Broxton proved to be a key member of the Reds’ bullpen for the 2012 team that won the NL Central. The Reds thought enough of Broxton to sign him to a three-year, $21-million deal that essentially paid him closer money.
But when the time came to actually make Broxton the closer, the Reds balked at converting current closer Aroldis Chapman into a starter. Unless the Reds intend to make Broxton a closer for the remaining year of his contract in 2015, the Reds should trade him and free $9 million in salary for next year.
Broxton has produced an excellent 2014 season after returning from surgery for repair of a torn flexor tendon in his forearm. In 50 games, Broxton has posted a 1.52 ERA over 47-plus innings pitched this year. Broxton no longer has a high 90s fastball, but still has enough zip and breaking ball repertoire to establish himself as a closer for another team.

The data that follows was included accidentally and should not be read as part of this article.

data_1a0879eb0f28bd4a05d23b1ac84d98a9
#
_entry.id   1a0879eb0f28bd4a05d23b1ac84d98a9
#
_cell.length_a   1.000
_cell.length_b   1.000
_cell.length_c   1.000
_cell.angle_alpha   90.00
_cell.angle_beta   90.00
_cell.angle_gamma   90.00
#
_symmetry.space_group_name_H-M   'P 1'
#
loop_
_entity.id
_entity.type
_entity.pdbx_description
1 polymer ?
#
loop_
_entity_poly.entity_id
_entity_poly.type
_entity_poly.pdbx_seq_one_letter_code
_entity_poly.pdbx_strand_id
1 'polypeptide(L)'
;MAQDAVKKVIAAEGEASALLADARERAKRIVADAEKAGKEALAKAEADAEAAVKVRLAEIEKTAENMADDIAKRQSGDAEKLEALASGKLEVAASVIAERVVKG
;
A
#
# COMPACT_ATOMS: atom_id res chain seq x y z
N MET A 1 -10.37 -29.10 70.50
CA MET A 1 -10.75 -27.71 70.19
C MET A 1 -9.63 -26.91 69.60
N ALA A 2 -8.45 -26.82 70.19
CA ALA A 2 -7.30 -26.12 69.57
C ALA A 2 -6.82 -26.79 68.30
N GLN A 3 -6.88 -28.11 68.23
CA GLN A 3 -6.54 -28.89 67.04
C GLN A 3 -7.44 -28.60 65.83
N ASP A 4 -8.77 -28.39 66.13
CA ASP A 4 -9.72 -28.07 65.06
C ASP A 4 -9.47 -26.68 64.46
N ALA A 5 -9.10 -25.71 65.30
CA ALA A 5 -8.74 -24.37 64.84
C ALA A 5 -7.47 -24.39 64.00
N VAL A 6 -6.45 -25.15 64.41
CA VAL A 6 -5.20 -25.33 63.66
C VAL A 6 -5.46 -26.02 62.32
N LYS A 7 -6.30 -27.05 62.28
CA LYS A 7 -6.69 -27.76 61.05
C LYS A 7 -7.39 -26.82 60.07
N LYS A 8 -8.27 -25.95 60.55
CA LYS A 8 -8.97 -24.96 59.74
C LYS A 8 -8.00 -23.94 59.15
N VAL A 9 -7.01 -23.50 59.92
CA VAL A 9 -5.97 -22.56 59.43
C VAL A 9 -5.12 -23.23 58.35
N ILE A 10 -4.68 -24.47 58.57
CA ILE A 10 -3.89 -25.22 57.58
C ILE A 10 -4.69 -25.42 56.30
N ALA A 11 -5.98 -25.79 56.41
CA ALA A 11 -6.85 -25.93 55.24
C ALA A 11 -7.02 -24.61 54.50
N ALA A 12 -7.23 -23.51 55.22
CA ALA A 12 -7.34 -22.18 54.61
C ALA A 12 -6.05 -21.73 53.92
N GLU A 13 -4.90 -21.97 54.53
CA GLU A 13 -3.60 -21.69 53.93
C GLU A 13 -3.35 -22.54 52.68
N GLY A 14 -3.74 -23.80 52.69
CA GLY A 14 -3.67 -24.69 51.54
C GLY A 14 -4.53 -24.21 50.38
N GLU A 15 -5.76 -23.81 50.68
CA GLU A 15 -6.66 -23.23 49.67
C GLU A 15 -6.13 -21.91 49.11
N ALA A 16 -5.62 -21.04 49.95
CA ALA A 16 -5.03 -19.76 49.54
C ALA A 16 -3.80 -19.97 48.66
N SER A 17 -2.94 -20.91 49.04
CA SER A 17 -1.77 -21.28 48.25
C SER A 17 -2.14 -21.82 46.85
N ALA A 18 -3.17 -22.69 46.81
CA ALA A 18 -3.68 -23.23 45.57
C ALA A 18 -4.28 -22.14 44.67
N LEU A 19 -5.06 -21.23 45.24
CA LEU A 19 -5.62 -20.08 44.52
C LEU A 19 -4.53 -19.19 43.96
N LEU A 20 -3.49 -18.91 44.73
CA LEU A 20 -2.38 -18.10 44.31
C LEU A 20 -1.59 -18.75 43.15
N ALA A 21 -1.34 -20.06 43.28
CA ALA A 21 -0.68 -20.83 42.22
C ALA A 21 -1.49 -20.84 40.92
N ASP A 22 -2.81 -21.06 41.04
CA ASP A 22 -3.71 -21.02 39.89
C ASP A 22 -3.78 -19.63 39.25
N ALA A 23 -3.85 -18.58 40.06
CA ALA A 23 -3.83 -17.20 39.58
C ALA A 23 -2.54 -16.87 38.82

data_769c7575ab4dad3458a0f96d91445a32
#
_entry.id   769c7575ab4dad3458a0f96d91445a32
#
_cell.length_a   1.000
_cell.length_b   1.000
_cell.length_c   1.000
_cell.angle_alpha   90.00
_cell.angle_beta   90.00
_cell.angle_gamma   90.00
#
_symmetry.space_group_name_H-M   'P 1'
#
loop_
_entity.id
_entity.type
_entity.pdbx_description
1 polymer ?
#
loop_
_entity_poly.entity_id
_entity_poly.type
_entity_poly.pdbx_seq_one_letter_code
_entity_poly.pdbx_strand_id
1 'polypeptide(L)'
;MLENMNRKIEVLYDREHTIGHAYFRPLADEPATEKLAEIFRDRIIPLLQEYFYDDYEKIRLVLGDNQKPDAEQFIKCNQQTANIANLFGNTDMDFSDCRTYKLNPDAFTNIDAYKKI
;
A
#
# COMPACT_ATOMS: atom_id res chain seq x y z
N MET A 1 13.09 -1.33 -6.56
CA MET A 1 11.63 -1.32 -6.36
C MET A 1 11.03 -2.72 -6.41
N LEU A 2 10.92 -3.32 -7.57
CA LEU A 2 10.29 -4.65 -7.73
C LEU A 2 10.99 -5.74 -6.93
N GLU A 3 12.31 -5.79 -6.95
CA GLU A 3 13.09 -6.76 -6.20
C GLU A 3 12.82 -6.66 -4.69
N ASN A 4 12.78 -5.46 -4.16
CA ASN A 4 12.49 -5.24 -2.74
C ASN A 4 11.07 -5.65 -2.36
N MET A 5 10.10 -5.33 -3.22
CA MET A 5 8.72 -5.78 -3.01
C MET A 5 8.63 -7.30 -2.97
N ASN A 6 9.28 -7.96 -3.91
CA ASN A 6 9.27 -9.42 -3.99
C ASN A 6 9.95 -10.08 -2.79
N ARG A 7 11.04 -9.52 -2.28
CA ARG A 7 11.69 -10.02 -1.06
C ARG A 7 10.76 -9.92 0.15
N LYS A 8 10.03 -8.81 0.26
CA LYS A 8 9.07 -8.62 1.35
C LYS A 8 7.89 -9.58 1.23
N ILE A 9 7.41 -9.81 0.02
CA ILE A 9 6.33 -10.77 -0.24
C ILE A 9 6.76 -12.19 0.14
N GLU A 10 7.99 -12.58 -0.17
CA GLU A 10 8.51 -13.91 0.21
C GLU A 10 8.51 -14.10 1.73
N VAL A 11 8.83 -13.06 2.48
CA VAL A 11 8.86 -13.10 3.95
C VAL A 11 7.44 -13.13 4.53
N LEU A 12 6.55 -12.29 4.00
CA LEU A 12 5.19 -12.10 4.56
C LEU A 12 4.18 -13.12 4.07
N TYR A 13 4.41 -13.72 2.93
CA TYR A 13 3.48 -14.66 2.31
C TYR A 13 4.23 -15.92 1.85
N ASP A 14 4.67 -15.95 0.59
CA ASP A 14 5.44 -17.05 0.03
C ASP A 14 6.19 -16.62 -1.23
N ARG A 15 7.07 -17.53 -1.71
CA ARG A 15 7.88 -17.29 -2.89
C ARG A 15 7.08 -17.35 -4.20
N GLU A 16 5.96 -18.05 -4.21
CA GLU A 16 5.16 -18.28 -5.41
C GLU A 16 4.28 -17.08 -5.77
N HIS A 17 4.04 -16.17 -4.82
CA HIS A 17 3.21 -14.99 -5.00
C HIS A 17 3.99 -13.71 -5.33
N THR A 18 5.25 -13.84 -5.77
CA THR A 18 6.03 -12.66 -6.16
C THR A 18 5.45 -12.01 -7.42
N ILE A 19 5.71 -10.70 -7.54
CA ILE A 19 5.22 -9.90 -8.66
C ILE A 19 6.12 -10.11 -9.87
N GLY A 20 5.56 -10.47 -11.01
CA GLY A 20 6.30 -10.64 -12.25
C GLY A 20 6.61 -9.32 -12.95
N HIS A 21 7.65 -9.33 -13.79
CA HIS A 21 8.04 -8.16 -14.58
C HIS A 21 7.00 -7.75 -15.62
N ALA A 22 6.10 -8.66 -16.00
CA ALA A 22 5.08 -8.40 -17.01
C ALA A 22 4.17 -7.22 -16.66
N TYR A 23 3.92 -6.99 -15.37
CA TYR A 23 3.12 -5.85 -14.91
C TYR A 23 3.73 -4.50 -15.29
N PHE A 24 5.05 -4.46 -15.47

Given the steep cost and short duration left on Broxton’s contract, the Reds wouldn’t likely land more than a mid-tier prospect or a roster bubble position player under team control, but trading Broxton would free up money the Reds could use to help keep the Reds’ starting rotation in tact for at least one more year.
With the Reds best chance of an extended postseason run coming to an end after 2015 due to the free agency of most of the starting rotation, whatever the Reds can do to keep one of baseball’s best rotations intact should be done.
And that would mean trading Broxton in the offseason.